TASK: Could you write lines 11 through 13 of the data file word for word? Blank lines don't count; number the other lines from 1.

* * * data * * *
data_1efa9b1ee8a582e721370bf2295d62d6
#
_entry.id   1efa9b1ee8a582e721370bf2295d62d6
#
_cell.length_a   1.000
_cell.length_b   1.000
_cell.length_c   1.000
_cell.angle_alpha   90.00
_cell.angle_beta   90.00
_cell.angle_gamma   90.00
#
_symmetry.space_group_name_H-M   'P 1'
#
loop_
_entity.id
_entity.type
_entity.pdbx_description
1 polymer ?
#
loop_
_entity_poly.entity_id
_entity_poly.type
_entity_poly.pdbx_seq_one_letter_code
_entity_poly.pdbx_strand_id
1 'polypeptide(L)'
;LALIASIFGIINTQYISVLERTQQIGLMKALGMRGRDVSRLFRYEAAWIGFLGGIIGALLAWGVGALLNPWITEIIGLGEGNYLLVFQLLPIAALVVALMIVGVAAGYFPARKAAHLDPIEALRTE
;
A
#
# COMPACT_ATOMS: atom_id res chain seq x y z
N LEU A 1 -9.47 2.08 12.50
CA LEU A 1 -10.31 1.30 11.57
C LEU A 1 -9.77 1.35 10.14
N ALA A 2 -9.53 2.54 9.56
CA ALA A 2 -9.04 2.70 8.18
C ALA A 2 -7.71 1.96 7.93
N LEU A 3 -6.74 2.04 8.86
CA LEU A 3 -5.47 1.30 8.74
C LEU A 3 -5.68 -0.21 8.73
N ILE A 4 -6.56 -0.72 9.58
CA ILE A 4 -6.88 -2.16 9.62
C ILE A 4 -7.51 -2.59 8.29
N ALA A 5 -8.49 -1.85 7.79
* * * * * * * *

#
_symmetry.space_group_name_H-M   'P 1'
#